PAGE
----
Stages of a hobby (kinda long)


 

Mark B

TVWBB Pro
Interesting thread Lew. Personally I research things to death and (attempt) to purchase wisely. Not always successful. I too have settled with a Genesis, Performer, and WSM. Covers all the bases for me.
 

Gary S

TVWBB Guru
I'm there with you Lew. I have to experiment and try different things. I never seem to be satisfied with "out of the box." If I'm going to undertake something I like the research and the learning. Same with cooking and cookers. I have a WSM, my big kettle and now a Keg. They all have their place and after a while I have settled in to my cooking methods and styles. I think it's called experience and there is only one way to get there!:)
 

Larry D.

TVWBB Gold Member
I think you are much more normal than you think. New hobbies, like any new experience, can be a little bit intimidating at first when you feel like a newbie - interested, but uncertain because you aren't yet familiar with how everything works. Hobbies also come with the "latest, best gadget" curse - your golf game will improve if you just buy this new driver (the one that pro uses), your bowling score will improve if you just buy this wrist brace (the one that pro uses), your barbecue will be better if you just buy the smoker (or rub, or sauce, or remote thermometer, etc) that everyone is raving about. Eventually you find that the most important cooking equipment is between your ears, and at that point you can enjoy (and be successful) cooking with just about anything. And that's when the real fun begins. :)
 
I'm right there with you.

Back when I first started out, I was OCD to the absolute max. I had to research and know every little detail long before I would actually do a cook. Temperature control was a total obsession and I would stress completely out if the temperature moved 10 degrees. Then I found competitions and it got even worse. I shudder to think about all the money I spent on that. Don't get me wrong, I had fun and met a lot of really great people. But, I could have probably bought a very nice car with all the money I pumped out.

Now, I walk through the grocery store and decide on a cook based on what's on sale. I often don't even decide what to cook it on until after I've started a chimney-full. Temperature?? Close enough for Rock-n-Roll is about as much as I watch it anymore. It's done when it's done. Most of my cooks now are just salt-pepper-maybe garlic type of cooks.

Russ
 

Dave Penn

TVWBB Fan
When I first started getting into barbecue, I joined forums, researched equipment, read books...anything I could do to learn my new hobby. I cooked on an ECB, then modified it so I could maintain temps for 10-12 hrs. I bought a COS and modified it with baffles, chimney extensions, etc. I made some great Q on both.

For the next several years, I bought/sold all kinds of bbq stuff, mostly kettles. At one time, I had 11 grills & smokers. I continued to try several different ways to cook Q: hot and fast, foiling, water pan with/without water, lump, K, natural charcoal. I made my own rubs and sauces, experimenting with all kinds or recipes. I was obsessed. Eventually, I kinda lost interest in the stuff and just concentrated on the food. I'm down to a Genesis, a Performer with a Smoke EZ attachment, and a WSM; I know craigslist misses me. I still enjoy barbecuing as much as ever, I just don't worry about what I'm cooking on or whether I need a new smoker. I still make my own rubs and sauces, but I spend less time trying to find new recipes. I stay away from BGE, UDS, hot & fast/low & slow, and foil/no foil arguments because I don't need anybody to know my opinion. I'm not opposed to new ways or recipes, but finding them doesn't consume my time anymore.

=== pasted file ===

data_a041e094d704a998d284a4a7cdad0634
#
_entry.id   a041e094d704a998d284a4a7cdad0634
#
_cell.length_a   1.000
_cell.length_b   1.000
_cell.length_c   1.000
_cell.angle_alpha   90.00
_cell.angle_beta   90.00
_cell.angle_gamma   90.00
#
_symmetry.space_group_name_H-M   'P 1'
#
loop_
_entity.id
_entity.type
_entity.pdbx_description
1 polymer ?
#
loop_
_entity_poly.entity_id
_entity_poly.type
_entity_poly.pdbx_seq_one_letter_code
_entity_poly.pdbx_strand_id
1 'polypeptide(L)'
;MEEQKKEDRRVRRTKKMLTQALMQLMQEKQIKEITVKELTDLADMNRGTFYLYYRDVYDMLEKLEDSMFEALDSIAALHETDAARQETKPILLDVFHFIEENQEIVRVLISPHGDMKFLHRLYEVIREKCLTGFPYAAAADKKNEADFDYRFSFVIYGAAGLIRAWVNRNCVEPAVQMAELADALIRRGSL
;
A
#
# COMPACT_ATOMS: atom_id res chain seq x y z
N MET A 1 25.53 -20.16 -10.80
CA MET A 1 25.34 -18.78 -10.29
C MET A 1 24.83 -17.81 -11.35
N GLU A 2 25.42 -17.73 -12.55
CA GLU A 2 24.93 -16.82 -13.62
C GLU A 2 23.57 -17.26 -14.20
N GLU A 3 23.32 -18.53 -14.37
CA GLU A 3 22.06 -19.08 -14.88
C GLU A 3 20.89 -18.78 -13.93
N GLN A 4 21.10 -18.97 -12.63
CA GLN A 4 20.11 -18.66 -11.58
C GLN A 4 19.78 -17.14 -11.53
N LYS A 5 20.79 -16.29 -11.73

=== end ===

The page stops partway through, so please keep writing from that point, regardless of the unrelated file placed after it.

The thing is, I've done this with several hobbies: hunting, fishing, photography, skiing, motorcycling, and LOTS of others. In the first stages, I get lost in the learning, the process, and the stuff. I remember during my early fishing phase, the guy at the fly shop told me, "eventually, you need to stop buying gear and start fishing." In the later stages, I spend much less time on the peripheral things and just do it: ride, ski, fish, etc.

I wonder if there is a psychological profile for someone like me. Have any of you guys who have been Q'ing for a long time taken a similar path, or am I the exception? Do I need professional help?

Lew, I've done the same thing with half a dozen hobbies. I've done worse with some of them, going "whole hog" and then burning out and not doing them at all once I find something new. I won't bore everyone by trying to explain this or any of my other quirks but I've come to accept them.
 

Matt Marino

New member
Same deal with me on several hobbies. One turned into a career and I havent done it outside of work in over 12 years! I think its good to be self aware enough to realize your patterns. As I get older I catch myself and waste less money (usually), stress less over the details (mostly), and have more fun with it overall. I think experience with other hobbies lets you cut to the chase quicker with new ones. And Internet message boards are just freaking ridiculous stores of information we probably take for granted but are a very new phenomenon. So much easier to learn certain things now but also easier to fall into the trap of thinking about doing instead of the important part, DOING. Good post.
 

PatM

New member
In reading your post, I thought I was reading a biography on myself! I am pretty much the same way. When I first start something I obsess on reading and researching everything. I go hog wild for awhile, then although I might still hold interest, it doesn't consume my time as much. Glad to know I am not alone :)
 

 

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